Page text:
I've recently been thinking about how things have changed for bivocational ministers in the past decade. When I began as a bivocational pastor in 1981 there were just no resources that spoke specifically to our situations. I could count on one hand the number of books that were written to address the needs we and our churches had, and I would have fingers left over! That is why I wrote my first book, The Tentmaking Pastor, in 2000 and a series of books since then.
But, I am not the only person now writing books and developing resources for bivocational ministers. Terry Dorsett has developed an excellent book on Developing Leadership Teams in the Bivocational Church, and other writers are developing books and other resources as well. In addition, many denominations and judicatories are looking at how they can better relate to us and our needs, and many of them are looking at new ways to resource their bivocational ministers. I recently led a day-long training for a number of pastors who will coach the bivocational ministers in their District, and I see other denominational organizations doing similar things in the future. More workshops and conferences are being planned for bivocational ministers. A number of schools now offer certificate programs and degrees specifically developed for bivocational leaders. Many of these are online to make them accessible for anyone regardless of their busy schedules. It is an exciting time to be a bivocational minister, and there are today a wealth of valuable resources to assist you in your ministry.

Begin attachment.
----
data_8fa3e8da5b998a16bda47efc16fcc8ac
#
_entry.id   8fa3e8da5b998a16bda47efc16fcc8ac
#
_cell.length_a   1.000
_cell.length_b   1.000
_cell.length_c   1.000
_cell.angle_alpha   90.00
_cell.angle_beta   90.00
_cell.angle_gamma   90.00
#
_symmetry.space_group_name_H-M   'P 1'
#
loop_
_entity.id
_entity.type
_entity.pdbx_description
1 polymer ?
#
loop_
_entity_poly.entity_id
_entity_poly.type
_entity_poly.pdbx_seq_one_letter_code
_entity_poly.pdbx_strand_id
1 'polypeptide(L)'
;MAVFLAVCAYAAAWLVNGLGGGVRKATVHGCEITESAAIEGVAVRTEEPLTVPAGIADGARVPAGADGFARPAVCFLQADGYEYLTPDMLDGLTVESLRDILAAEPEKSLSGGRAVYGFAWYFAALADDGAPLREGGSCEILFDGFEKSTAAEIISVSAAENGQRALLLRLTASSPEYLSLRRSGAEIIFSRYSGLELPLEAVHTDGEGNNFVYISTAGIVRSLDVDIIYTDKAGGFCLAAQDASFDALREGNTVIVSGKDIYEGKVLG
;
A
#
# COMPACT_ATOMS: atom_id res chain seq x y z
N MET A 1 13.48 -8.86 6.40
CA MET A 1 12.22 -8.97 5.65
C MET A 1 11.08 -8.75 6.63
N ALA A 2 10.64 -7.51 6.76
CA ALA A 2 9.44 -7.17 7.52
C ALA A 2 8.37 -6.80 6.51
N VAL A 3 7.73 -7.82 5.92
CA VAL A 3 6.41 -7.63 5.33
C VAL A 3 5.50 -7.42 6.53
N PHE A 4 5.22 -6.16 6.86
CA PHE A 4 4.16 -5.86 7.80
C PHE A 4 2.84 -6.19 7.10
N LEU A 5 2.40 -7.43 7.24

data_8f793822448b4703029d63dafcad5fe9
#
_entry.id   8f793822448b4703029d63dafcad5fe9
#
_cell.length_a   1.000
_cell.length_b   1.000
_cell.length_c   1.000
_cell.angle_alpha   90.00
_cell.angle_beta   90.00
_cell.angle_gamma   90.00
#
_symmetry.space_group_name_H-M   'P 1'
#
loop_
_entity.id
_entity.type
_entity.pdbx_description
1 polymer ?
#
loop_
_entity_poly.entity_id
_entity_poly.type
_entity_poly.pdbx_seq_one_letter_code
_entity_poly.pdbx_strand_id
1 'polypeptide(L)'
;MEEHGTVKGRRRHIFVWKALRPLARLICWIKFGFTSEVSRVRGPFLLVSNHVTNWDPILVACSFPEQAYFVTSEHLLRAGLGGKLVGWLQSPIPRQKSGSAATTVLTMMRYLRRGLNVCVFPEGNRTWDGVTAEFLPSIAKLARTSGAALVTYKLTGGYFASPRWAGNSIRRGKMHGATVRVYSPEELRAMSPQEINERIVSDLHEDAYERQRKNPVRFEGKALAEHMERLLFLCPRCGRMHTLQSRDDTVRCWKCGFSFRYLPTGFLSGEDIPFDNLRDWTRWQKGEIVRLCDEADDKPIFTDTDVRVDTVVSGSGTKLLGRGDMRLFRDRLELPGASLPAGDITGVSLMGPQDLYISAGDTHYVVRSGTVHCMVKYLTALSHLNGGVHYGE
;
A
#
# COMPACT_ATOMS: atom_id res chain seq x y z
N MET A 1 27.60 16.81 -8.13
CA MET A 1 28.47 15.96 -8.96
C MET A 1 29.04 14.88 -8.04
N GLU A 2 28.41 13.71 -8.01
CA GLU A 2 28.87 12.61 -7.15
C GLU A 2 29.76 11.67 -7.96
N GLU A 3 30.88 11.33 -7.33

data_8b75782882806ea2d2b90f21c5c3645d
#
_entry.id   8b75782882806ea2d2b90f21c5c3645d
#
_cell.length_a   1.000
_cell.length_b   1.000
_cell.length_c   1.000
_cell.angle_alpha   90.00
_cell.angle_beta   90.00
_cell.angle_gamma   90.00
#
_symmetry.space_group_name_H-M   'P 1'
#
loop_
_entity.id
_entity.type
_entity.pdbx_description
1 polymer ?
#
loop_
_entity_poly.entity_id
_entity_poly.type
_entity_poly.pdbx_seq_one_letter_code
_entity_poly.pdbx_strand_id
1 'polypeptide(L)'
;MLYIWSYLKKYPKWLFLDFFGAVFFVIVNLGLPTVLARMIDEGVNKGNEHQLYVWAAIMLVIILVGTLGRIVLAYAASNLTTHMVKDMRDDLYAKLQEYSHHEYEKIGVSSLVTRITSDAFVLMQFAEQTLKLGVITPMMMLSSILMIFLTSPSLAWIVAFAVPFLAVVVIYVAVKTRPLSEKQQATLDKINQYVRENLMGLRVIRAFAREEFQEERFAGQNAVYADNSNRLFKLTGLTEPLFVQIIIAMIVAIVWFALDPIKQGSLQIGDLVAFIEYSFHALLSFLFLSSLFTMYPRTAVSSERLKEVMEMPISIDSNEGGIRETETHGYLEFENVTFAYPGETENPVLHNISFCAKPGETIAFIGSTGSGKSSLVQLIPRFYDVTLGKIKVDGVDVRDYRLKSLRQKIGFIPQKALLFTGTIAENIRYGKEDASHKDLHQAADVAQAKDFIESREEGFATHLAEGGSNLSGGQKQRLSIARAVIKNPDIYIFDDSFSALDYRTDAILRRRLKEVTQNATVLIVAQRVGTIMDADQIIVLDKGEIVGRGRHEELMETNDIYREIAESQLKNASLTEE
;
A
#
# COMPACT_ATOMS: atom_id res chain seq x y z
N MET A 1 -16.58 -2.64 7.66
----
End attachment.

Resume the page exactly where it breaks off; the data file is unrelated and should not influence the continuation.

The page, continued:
In spite of that, many of my bivocational colleagues are not taking advantage of those resources. In one judicatory an eighteen month emphasis was recently launched specifically for churches averaging less than 110 people on Sunday morning, many led by bivocational ministers. Out of approximately 200 churches that would qualify, only 13 registered. Another judicatory brought in a workshop leader to address a group of bivocational ministers and none showed up. Many denominational leaders are frustrated because they are wanting to come alongside their bivocational ministers to assist them and find that their efforts are largely ignored. Some are questioning if they should invest the time and expense to offer resources to these bivocational leaders.
Part of the problem might be that for many years we were largely ignored by those organizations now wanting to assist. I can understand that because I was often frustrated at the lack of resources I had as a bivocational pastor. But, that was then; this is now. These same organizations now see the value of our ministry and are wanting to assist us. Personally, I believe it's a God-thing, and I'm thankful for it. I want to encourage you to take advantage of every resource offered that will benefit you, your ministry, and your family. If it's a new book, read it. If it's a workshop, attend it. If it's an offer for greater involvement in your judicatory, take it. As we grow together we grow the Kingdom of God, so take advantages of those opportunities now being offered.